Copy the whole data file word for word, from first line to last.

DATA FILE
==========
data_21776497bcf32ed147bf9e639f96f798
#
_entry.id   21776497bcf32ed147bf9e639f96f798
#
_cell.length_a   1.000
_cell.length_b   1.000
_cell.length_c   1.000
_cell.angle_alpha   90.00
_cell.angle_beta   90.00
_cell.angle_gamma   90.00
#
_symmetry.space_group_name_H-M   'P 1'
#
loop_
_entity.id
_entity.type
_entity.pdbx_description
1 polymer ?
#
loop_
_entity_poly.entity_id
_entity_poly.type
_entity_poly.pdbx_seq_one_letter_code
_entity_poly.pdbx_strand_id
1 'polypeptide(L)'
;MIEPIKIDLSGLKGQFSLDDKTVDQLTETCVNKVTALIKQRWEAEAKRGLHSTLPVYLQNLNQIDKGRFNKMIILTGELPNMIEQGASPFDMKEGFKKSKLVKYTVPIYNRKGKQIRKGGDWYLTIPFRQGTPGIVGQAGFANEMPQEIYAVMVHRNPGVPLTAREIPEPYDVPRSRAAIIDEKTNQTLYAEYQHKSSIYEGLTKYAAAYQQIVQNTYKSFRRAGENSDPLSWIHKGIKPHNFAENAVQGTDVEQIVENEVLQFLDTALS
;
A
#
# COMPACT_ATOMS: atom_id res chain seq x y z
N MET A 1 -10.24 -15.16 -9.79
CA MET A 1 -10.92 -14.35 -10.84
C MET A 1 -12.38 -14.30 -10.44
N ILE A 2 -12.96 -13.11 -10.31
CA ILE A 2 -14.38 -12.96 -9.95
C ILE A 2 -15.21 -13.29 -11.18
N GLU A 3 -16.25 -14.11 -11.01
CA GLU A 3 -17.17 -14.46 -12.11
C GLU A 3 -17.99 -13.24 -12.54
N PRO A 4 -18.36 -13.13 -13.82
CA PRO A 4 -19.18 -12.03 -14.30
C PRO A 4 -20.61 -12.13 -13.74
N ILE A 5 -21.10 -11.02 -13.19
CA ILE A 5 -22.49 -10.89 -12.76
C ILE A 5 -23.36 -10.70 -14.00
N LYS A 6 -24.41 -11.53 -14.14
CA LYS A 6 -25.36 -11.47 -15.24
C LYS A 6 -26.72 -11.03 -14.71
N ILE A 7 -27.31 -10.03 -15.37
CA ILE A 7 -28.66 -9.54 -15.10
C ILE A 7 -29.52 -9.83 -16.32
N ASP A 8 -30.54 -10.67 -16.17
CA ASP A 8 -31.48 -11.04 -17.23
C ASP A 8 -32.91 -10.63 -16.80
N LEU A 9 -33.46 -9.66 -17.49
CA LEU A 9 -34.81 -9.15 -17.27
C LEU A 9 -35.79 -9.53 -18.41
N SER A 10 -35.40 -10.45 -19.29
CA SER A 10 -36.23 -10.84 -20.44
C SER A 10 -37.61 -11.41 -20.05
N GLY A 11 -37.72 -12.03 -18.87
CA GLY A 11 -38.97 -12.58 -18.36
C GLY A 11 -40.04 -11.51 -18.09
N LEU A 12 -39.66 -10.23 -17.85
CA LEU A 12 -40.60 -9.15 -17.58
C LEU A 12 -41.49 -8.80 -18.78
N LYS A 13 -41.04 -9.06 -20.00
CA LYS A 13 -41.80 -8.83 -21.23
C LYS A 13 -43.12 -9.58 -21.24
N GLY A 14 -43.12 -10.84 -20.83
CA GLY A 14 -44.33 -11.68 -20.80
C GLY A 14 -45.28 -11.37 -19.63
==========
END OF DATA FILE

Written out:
data_21776497bcf32ed147bf9e639f96f798
#
_entry.id   21776497bcf32ed147bf9e639f96f798
#
_cell.length_a   1.000
_cell.length_b   1.000
_cell.length_c   1.000
_cell.angle_alpha   90.00
_cell.angle_beta   90.00
_cell.angle_gamma   90.00
#
_symmetry.space_group_name_H-M   'P 1'
#
loop_
_entity.id
_entity.type
_entity.pdbx_description
1 polymer ?
#
loop_
_entity_poly.entity_id
_entity_poly.type
_entity_poly.pdbx_seq_one_letter_code
_entity_poly.pdbx_strand_id
1 'polypeptide(L)'
;MIEPIKIDLSGLKGQFSLDDKTVDQLTETCVNKVTALIKQRWEAEAKRGLHSTLPVYLQNLNQIDKGRFNKMIILTGELPNMIEQGASPFDMKEGFKKSKLVKYTVPIYNRKGKQIRKGGDWYLTIPFRQGTPGIVGQAGFANEMPQEIYAVMVHRNPGVPLTAREIPEPYDVPRSRAAIIDEKTNQTLYAEYQHKSSIYEGLTKYAAAYQQIVQNTYKSFRRAGENSDPLSWIHKGIKPHNFAENAVQGTDVEQIVENEVLQFLDTALS
;
A
#
# COMPACT_ATOMS: atom_id res chain seq x y z
N MET A 1 -10.24 -15.16 -9.79
CA MET A 1 -10.92 -14.35 -10.84
C MET A 1 -12.38 -14.30 -10.44
N ILE A 2 -12.96 -13.11 -10.31
CA ILE A 2 -14.38 -12.96 -9.95
C ILE A 2 -15.21 -13.29 -11.18
N GLU A 3 -16.25 -14.11 -11.01
CA GLU A 3 -17.17 -14.46 -12.11
C GLU A 3 -17.99 -13.24 -12.54
N PRO A 4 -18.36 -13.13 -13.82
CA PRO A 4 -19.18 -12.03 -14.30
C PRO A 4 -20.61 -12.13 -13.74
N ILE A 5 -21.10 -11.02 -13.19
CA ILE A 5 -22.49 -10.89 -12.76
C ILE A 5 -23.36 -10.70 -14.00
N LYS A 6 -24.41 -11.53 -14.14
CA LYS A 6 -25.36 -11.47 -15.24
C LYS A 6 -26.72 -11.03 -14.71
N ILE A 7 -27.31 -10.03 -15.37
CA ILE A 7 -28.66 -9.54 -15.10
C ILE A 7 -29.52 -9.83 -16.32
N ASP A 8 -30.54 -10.67 -16.17
CA ASP A 8 -31.48 -11.04 -17.23
C ASP A 8 -32.91 -10.63 -16.80
N LEU A 9 -33.46 -9.66 -17.49
CA LEU A 9 -34.81 -9.15 -17.27
C LEU A 9 -35.79 -9.53 -18.41
N SER A 10 -35.40 -10.45 -19.29
CA SER A 10 -36.23 -10.84 -20.44
C SER A 10 -37.61 -11.41 -20.05
N GLY A 11 -37.72 -12.03 -18.87
CA GLY A 11 -38.97 -12.58 -18.36
C GLY A 11 -40.04 -11.51 -18.09
N LEU A 12 -39.66 -10.23 -17.85
CA LEU A 12 -40.60 -9.15 -17.58
C LEU A 12 -41.49 -8.80 -18.78
N LYS A 13 -41.04 -9.06 -20.00
CA LYS A 13 -41.80 -8.83 -21.23
C LYS A 13 -43.12 -9.58 -21.24
N GLY A 14 -43.12 -10.84 -20.83
CA GLY A 14 -44.33 -11.68 -20.80
C GLY A 14 -45.28 -11.37 -19.63